Paganistan: Notes from the Secret Commonwealth

In Which One Midwest Man-in-Black Confers, Converses & Otherwise Hob-Nobs with his Fellow Hob-Men (& -Women) Concerning the Sundry Ways of the Famed but Ill-Starred Tribe of Witches.

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What Do You Call the Eve of Yule?

 Who's that rattling

pots in the kitchen?

Hey! Hey! It's Yule!



Because the old Northwest Europeans counted the (24-hour) day as beginning at sunset, the eves of holidays take on major significance, and often have names of their own.

So what do you call the Eve of Yule?

Leaving aside the colorless "Solstice Eve," among the Names of Lore in modern English, there are three major options.

Mother Night. Probably the most mythological of the three names. Old English Módraniht (MOE-dra-nicht [ch as in Bach]) literally means “Night of Mothers,” but this doesn't translate well into Modern; to the American ear “Mothers' Night” sounds like what comes after Mother's Day. (My friend and colleague Sparky T. Rabbit used to joke about “Mother Night and Baby Day.”)

To the Anglo-Saxons, the Mothers were apparently powerful beings—goddesses or wights—to whom it was customary to offer at Yule. They may or may not have been equivalent to the Norse dísir, who also received offerings (and, in fact, still do) at this time of year.

Likewise, there may or may not have been three of Them; certainly the Matres or Matronae—always depicted in threes in Germano-Roman art—were widely worshiped among Germanic-speakers on the Continent.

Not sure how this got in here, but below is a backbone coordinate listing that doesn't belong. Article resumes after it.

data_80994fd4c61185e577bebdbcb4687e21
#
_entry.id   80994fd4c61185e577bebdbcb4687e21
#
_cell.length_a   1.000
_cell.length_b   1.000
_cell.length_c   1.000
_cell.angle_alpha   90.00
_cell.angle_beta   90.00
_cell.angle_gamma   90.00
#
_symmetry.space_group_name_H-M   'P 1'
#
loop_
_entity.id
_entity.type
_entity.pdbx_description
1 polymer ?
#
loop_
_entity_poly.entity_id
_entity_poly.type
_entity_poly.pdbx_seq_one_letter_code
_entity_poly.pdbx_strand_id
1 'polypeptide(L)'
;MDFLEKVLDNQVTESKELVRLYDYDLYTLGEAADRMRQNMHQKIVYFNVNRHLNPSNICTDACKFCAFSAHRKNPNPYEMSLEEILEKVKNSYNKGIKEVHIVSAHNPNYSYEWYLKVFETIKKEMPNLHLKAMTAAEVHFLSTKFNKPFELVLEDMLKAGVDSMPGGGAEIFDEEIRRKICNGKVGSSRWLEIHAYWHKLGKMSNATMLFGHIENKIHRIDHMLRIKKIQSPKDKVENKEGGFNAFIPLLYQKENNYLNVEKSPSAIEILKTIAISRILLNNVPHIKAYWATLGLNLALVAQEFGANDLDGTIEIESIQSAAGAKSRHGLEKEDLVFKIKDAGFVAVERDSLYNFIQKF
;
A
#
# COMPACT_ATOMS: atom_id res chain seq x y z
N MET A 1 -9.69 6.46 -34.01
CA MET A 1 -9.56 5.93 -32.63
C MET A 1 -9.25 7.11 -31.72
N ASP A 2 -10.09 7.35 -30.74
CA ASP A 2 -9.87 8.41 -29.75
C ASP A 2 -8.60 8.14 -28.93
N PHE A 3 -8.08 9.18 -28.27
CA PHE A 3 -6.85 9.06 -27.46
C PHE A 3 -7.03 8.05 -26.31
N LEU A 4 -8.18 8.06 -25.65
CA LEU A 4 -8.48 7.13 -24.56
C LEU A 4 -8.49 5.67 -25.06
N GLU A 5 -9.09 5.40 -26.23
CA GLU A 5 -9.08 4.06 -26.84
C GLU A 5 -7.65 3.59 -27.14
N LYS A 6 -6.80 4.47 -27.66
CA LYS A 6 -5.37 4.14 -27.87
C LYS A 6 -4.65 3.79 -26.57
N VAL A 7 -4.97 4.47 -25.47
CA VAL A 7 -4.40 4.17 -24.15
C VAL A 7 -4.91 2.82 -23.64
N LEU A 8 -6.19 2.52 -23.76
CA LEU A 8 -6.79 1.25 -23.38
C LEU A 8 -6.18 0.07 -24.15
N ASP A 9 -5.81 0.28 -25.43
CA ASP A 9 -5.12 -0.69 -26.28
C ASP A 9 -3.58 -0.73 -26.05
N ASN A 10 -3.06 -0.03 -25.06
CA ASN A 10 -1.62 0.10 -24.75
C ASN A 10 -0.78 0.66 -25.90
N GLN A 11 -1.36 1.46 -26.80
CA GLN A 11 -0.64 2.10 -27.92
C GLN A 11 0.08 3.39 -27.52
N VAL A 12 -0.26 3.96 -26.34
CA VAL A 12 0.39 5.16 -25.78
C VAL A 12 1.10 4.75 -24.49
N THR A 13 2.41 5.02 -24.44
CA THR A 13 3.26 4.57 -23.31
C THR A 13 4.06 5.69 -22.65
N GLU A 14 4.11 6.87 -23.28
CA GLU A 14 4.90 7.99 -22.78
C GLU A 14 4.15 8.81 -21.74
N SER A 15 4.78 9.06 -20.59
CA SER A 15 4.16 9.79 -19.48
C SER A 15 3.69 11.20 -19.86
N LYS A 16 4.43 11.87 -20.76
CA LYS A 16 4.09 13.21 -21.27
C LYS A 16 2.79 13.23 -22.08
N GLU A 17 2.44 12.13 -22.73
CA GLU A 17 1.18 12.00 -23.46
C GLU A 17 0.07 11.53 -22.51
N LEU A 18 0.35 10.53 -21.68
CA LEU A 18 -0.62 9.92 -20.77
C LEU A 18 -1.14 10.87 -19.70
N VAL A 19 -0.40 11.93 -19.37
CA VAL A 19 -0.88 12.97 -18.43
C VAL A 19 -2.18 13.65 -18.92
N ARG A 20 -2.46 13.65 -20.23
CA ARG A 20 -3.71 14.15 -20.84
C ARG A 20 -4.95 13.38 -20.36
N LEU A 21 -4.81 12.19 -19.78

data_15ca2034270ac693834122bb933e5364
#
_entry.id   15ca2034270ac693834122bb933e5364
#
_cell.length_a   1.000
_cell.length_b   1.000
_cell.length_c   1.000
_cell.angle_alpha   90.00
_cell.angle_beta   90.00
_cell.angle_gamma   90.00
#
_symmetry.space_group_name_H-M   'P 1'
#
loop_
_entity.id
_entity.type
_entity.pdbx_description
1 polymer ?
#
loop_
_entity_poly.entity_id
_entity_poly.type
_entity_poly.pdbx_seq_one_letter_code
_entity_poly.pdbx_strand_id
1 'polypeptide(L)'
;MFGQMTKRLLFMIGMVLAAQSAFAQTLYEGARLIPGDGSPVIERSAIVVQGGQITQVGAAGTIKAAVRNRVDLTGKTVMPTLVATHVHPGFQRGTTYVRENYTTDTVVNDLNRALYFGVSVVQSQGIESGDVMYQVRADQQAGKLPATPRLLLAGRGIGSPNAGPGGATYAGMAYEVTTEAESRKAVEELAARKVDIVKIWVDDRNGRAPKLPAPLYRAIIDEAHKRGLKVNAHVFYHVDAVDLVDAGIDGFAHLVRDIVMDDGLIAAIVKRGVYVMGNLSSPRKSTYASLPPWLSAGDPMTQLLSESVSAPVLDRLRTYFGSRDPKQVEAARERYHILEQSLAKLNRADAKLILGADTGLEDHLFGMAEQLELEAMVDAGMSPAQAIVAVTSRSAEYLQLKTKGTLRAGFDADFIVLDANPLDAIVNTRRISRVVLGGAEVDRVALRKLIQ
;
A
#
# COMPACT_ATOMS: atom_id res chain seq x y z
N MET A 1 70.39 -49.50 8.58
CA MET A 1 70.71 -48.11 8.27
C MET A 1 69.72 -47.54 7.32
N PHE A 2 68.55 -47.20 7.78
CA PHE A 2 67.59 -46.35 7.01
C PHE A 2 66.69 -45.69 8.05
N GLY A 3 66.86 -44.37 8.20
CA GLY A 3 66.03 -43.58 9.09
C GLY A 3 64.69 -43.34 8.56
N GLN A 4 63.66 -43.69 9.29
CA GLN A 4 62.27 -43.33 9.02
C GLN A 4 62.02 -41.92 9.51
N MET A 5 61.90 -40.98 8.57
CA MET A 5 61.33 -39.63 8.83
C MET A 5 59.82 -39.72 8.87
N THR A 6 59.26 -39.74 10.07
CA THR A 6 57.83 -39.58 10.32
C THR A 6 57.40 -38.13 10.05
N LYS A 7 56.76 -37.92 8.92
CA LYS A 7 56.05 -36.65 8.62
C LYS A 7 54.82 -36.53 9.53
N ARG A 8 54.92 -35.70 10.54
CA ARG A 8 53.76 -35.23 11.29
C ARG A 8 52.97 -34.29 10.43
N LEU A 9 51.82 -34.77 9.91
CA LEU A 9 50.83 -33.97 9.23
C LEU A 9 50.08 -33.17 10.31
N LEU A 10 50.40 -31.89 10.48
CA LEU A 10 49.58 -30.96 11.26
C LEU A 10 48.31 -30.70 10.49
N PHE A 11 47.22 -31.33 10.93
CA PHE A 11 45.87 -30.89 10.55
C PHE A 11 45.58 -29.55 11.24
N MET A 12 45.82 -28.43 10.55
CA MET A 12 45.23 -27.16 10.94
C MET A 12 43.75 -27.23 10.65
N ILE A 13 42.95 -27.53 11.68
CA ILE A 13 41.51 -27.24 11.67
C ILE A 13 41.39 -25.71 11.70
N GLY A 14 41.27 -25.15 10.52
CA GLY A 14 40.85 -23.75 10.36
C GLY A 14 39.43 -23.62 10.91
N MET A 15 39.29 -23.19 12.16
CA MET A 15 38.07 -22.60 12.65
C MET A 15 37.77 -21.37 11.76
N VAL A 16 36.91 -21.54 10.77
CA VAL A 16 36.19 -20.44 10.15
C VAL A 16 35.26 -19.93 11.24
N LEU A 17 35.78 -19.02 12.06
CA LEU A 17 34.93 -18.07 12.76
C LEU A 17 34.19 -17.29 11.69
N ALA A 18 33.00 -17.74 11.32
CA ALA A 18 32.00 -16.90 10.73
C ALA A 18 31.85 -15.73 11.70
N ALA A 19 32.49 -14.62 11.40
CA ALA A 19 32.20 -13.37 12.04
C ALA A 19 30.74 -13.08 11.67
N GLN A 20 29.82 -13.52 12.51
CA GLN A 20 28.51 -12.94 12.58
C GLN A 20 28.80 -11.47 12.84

Usually I use this term when speaking with fellow insiders. For elegance and mystery, you can hardly match it. This is, after all, the night that gives birth to the rest of the year.

Yule Eve. Also the Eve of Yule, Yule E'en, and Yule Even. Myself, I don't use this one, or its variants, very often. “Yule Eve” has too staccato a sound to my ear, like a bark. “Eve of Yule” seems pretentious, Yule E'en (or Yule'en) affected. (It might make a good name for a girl fortunate enough to be born then, though.) “Yule Even” sounds like the beginning of a sentence: “You'll even....”

Still—with the possible exception of the fourth variant—this one at least has the advantage of being relatively transparent in meaning.

And sometimes that's a good thing.

Midwinter's Eve. I have to admit, this one's my favorite.

“Midwinter” is an ancient (2300+ years) synonym for Yule. Odd as it may seem to us moderns, for whom winter is only just beginning at the time we call Midwinter, the Early Germanic year had only two seasons, winter and summer (originally the “windy” and “sunny” seasons respectively), which started at the evendays (equinoxes) and reached their climax at the sunsteads (solstices): hence the name.

Also, Midwinter's pairs nicely with its twin festival, Midsummer's, the other hinge of the old Germanic year.

Well, a good Yule to you and yours—by whatever name you call it.


Hey, look: Yule's back,

Yule, Yule today:

iron wheels, silken lash,

Yule, Yule today.






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Poet, scholar and storyteller Steven Posch was raised in the hardwood forests of western Pennsylvania by white-tailed deer. (That's the story, anyway.) He emigrated to Paganistan in 1979 and by sheer dint of personality has become one of Lake Country's foremost men-in-black. He is current keeper of the Minnesota Ooser.


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